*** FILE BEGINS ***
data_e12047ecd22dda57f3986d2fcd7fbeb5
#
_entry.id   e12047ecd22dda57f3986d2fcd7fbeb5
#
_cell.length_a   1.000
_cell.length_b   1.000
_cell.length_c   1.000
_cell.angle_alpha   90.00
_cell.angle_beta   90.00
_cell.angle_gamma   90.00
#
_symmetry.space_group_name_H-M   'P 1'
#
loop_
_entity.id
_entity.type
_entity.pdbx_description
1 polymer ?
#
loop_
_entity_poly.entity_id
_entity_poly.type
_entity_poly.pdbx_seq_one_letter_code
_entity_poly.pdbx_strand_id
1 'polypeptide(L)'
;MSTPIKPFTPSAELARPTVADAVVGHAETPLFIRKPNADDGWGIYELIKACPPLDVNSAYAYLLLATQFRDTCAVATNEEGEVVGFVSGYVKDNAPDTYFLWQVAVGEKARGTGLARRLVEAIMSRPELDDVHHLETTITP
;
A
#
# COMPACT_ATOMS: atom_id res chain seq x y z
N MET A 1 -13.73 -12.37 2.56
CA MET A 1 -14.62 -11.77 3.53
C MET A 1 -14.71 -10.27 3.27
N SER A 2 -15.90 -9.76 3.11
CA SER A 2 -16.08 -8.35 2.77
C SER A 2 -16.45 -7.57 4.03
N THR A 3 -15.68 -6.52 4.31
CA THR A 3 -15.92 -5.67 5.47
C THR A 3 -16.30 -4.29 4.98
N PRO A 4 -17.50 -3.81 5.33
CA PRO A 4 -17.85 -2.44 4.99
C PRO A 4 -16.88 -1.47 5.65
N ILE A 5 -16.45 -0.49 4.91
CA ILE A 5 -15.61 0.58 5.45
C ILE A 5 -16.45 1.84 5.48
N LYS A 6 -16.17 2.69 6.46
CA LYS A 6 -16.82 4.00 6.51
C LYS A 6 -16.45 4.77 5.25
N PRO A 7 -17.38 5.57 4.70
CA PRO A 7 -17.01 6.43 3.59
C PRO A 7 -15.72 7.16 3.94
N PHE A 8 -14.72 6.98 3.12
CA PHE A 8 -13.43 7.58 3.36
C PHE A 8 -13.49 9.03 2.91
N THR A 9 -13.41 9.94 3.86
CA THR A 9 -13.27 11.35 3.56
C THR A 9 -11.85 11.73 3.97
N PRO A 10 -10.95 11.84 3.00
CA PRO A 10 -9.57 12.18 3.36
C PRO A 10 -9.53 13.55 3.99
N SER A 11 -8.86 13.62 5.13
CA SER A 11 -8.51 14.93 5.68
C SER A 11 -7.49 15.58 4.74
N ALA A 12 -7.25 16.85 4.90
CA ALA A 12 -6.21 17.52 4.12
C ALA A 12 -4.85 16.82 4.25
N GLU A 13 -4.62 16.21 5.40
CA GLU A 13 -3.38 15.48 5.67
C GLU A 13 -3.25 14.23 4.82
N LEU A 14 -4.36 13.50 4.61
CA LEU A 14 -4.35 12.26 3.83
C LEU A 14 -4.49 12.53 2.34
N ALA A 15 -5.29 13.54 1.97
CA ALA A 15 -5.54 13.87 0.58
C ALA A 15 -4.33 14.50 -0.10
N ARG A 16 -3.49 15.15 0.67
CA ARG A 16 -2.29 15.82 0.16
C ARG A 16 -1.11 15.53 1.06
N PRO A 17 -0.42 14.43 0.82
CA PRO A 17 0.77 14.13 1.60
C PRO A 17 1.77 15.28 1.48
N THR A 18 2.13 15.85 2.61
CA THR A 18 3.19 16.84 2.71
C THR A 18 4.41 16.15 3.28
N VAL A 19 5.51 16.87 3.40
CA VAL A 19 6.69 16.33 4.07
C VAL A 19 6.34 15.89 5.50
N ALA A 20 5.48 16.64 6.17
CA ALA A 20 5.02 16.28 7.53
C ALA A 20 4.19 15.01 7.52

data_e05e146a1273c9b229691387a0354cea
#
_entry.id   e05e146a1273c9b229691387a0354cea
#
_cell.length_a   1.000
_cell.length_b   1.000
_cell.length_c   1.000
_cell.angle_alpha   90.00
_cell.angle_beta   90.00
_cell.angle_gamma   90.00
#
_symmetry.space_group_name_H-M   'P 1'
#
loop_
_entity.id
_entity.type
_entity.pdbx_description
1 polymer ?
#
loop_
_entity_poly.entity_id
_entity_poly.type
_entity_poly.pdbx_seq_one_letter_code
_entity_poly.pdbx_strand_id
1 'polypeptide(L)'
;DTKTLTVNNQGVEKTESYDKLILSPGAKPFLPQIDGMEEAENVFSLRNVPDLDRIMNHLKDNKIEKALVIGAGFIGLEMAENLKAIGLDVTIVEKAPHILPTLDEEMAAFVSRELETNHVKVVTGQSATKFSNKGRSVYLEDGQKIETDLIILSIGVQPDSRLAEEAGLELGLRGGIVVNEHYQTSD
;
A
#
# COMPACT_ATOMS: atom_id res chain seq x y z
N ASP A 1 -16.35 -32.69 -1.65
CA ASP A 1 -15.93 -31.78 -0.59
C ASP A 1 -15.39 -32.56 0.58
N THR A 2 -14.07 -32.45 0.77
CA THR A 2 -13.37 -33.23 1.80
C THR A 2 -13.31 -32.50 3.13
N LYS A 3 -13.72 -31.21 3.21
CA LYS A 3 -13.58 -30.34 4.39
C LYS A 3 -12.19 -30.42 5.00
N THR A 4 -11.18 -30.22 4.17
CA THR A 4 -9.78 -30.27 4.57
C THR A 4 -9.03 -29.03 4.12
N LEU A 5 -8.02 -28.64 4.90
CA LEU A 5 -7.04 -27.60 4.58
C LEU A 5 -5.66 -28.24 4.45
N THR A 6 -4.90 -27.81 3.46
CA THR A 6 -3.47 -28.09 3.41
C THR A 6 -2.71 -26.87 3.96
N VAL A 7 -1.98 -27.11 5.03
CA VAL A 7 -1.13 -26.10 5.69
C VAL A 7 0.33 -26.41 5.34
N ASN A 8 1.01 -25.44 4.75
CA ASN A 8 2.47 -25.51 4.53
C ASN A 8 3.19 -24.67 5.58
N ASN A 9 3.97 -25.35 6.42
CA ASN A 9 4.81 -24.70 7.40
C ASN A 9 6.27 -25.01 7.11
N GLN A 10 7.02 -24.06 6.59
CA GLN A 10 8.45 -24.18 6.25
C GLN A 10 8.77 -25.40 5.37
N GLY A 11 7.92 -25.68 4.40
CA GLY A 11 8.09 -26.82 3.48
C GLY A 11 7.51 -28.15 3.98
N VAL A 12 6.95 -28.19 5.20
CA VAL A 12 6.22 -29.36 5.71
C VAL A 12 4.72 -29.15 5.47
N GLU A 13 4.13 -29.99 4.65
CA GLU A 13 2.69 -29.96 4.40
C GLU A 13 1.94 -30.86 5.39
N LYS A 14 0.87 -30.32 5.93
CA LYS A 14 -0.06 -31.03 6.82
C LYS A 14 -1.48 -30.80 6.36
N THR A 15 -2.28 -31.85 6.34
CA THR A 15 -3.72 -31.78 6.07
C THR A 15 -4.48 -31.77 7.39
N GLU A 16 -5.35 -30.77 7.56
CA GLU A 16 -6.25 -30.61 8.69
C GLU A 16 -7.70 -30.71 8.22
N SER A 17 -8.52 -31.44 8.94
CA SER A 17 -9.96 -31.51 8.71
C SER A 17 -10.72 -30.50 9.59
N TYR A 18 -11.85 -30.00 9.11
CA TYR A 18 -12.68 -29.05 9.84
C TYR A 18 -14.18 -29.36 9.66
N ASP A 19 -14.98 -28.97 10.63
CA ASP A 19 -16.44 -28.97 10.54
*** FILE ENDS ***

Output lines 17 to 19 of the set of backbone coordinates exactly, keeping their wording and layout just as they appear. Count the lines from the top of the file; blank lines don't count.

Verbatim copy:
_entity.pdbx_description
1 polymer ?
#